The Campus Community High School athletic program has buffed up the amount of fall sports it offers by adding a cross-country team to this year's lineup.


In an effort to increase the amount of what it offers to its student body, the Campus Community High School has added a fourth sport to its lineup of fall programs.

Joining boys soccer, field hockey and girls volleyball when training camps kick off in mid-August this year will be the new co-ed cross-country program.

Campus offers two sports in the winter and three in the spring, meaning the fall will become the busiest season for the school’s athletic department.

Bob Beron, athletic director at Campus, said adding a new sport was something he had wanted to do for a while to offer more enrolled students athletic opportunity.

“It’s a way to get kids involved that might not want to [participate in] the other sports that we have,” Beron said. “And it’s a very inexpensive sport and doesn’t require much to be able to participate.”

The idea of the team initially came from Marc Johnson, a science teacher at the school, who has been tagged as the head coach.

Johnson said he approached Beron in an effort to start a track and field team, but when that option was explored and it was deemed unfeasible, cross-country entered into the picture.

Since the program has been announced, Johnson said he’s already gotten interest from seven students that have been participating in a summer workout in preparation for the season, with approximately five other athletes from other sports expressing interest as well.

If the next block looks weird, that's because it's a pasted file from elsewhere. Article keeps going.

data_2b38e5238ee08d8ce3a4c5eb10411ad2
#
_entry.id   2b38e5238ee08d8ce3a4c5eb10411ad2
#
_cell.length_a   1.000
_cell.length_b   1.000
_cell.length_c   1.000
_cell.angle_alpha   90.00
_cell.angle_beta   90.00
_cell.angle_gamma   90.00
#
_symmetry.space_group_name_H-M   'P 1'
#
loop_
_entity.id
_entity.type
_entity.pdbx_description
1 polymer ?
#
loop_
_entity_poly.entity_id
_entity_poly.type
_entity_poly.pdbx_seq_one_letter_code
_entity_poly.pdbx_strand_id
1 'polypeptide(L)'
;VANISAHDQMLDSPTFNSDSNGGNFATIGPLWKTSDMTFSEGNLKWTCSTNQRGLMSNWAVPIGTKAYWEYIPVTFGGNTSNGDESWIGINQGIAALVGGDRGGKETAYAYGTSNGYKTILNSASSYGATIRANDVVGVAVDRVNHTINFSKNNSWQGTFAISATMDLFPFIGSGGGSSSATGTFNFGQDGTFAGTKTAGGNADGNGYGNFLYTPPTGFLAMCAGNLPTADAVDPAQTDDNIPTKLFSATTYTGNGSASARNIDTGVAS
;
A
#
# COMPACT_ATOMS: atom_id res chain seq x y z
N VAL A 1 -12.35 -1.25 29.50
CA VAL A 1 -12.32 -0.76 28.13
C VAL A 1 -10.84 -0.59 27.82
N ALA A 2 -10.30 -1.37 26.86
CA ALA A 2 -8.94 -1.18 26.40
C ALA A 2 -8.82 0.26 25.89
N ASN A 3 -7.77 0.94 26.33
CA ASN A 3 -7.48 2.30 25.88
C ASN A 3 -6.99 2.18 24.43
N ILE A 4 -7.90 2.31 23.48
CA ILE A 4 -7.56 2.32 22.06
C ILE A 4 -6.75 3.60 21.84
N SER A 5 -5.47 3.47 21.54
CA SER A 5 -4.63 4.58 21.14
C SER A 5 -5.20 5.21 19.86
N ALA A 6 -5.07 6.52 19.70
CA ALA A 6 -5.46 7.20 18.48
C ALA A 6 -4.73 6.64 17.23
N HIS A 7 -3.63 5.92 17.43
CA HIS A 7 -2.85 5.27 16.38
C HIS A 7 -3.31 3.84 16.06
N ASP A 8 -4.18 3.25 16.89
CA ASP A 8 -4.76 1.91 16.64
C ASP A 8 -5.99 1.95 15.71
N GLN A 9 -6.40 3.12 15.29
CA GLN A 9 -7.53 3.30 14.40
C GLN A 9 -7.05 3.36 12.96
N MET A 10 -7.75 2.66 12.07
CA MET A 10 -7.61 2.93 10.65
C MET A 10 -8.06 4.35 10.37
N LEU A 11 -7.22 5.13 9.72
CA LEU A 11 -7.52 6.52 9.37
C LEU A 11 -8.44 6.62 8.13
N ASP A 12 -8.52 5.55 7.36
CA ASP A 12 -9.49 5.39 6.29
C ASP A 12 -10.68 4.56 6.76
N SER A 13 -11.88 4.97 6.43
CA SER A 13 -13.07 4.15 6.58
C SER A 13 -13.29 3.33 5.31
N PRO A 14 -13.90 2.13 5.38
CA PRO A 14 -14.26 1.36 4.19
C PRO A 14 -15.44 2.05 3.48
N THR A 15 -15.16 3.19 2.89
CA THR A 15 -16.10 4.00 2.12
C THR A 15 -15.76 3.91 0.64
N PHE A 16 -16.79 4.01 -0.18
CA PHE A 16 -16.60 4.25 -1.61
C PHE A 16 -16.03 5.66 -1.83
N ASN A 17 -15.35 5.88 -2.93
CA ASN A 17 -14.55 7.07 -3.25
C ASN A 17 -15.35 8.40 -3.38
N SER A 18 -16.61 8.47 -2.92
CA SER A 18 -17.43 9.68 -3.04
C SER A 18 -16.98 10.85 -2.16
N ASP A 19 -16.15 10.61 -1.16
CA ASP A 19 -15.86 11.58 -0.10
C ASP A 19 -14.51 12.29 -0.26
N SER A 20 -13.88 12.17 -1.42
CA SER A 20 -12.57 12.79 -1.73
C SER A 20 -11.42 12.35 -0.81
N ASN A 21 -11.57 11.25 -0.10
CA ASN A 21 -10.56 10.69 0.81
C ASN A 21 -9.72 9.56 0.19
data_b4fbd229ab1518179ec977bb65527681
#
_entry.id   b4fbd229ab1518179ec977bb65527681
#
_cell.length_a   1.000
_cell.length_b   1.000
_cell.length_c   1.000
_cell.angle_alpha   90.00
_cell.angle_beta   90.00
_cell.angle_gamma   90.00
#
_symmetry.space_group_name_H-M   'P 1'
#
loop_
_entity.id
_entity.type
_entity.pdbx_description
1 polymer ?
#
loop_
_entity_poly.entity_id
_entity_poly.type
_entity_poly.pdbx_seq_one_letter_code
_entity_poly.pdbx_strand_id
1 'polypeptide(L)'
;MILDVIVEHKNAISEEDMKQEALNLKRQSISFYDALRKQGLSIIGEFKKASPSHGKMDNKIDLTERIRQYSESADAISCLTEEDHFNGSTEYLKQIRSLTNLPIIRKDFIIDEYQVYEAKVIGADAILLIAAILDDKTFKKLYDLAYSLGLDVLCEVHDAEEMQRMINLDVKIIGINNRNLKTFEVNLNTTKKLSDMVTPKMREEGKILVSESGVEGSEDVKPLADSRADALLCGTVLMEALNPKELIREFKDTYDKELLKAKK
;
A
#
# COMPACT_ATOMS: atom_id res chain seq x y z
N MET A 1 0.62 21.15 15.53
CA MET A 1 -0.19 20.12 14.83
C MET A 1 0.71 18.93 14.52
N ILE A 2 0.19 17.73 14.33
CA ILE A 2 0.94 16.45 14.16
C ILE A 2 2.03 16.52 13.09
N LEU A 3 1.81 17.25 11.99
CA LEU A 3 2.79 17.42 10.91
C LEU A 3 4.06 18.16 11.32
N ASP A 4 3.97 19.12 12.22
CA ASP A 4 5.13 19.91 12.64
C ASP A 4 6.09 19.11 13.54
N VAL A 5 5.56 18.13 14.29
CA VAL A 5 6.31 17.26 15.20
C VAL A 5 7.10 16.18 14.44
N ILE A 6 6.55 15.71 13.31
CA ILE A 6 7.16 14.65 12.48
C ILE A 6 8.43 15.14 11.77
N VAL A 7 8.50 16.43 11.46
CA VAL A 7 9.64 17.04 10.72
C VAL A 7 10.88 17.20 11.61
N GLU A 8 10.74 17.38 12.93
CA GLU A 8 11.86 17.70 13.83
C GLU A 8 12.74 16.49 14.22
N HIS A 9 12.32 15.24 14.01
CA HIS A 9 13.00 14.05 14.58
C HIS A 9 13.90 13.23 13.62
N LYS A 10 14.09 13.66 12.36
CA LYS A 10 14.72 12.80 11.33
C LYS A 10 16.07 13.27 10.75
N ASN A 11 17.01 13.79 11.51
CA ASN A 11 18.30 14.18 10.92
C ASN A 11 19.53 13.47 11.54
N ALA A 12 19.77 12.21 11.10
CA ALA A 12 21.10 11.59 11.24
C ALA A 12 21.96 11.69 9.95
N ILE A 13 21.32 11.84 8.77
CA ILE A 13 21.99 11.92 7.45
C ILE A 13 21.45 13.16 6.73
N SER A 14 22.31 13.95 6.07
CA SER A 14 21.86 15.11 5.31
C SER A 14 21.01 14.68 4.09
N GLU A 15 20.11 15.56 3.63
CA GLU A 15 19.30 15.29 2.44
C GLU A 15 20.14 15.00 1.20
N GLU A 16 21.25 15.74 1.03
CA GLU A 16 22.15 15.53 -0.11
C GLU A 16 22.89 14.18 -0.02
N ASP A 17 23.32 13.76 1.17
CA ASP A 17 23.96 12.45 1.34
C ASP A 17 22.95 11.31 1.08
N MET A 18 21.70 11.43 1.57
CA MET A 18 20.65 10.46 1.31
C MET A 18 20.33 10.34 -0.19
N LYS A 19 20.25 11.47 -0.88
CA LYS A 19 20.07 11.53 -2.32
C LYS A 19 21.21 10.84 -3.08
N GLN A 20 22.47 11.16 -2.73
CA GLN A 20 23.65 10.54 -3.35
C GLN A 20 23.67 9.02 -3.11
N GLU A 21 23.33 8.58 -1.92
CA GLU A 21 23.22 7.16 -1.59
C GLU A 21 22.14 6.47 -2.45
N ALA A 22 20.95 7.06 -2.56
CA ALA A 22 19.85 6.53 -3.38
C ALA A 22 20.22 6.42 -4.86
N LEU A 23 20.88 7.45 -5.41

“We’ve been doing some strength training, teaching the kids how to breathe and doing endurance drills,” he said. “We’re hoping to be very competitive.”

In their first season, the Cougars will run six meets, one tri-meet and the Diamond State Conference Championship meet to end the season. If the team or any of its individual runners qualify, Campus could have participants in the state championship meet as well.

The catch through the inaugural campaign, however, is that all meets will be run away from home at each opponent’s home course.

All that is left for Johnson is to get as many kids to come run for him as he possibly can.

On top of the kids he already has interested, the new coach said he’s trying to recruit some other athletes in the school by selling the team as a way to get in shape for their respective sports.

Johnson said he’s already talked to boys basketball Head Coach Michael Fabber and the two coaches agree that cross-country would be a great physical activity for the basketball players to participate in while preparing for the winter season.

“We definitely have a lot of kids that are looking to cross train for some of their seasonal sports,” he said. “And you never know, you may end up finding your calling in this sport when you’ve never seen it before.”

Even though the program is new this year, Johnson said people shouldn’t be shocked to see the Cougars surprise a few teams.

“We definitely can at least raise some eyebrows and compete with the rest of the area,” he said. “I’m going to push them. I know what it takes to win and practice is always going to be more difficult.

“I’m looking forward to it and the kids are excited to get going.”

Email Brian Citino at brian.citino@doverpost.com